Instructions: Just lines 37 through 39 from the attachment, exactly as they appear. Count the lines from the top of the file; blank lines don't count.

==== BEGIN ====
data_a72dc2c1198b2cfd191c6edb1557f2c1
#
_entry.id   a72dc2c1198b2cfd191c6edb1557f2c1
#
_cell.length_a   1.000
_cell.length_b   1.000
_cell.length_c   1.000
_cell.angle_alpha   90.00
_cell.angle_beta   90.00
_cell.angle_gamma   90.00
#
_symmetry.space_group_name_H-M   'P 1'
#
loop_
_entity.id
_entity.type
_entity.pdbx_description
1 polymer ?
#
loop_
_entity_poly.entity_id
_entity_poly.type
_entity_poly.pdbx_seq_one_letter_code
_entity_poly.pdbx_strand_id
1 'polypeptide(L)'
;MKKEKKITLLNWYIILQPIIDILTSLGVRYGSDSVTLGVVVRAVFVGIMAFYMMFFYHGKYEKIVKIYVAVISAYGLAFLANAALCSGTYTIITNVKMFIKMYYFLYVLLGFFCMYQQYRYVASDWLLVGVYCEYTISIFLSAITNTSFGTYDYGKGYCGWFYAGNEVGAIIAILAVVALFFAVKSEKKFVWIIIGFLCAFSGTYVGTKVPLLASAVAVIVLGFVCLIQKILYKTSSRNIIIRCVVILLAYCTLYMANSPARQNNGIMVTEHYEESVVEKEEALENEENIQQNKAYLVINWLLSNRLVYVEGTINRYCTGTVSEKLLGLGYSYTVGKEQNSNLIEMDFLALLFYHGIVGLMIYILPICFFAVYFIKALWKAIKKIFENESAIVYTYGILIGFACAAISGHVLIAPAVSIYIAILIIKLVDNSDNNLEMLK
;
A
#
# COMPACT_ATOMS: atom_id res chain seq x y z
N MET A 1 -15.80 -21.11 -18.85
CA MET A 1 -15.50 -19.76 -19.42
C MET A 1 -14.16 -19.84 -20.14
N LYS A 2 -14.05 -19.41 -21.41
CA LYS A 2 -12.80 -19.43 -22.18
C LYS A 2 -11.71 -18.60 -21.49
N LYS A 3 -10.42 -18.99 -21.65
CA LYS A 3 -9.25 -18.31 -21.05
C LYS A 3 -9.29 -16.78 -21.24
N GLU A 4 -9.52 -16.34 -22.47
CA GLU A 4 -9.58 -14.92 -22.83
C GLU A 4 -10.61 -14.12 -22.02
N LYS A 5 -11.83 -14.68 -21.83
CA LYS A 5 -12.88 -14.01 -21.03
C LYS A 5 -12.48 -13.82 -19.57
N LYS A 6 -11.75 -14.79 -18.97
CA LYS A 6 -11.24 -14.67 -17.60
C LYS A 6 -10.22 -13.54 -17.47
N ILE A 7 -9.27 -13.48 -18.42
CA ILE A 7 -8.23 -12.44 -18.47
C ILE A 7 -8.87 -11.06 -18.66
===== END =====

N LYS A 3 -10.42 -18.99 -21.65
CA LYS A 3 -9.25 -18.31 -21.05
C LYS A 3 -9.29 -16.78 -21.24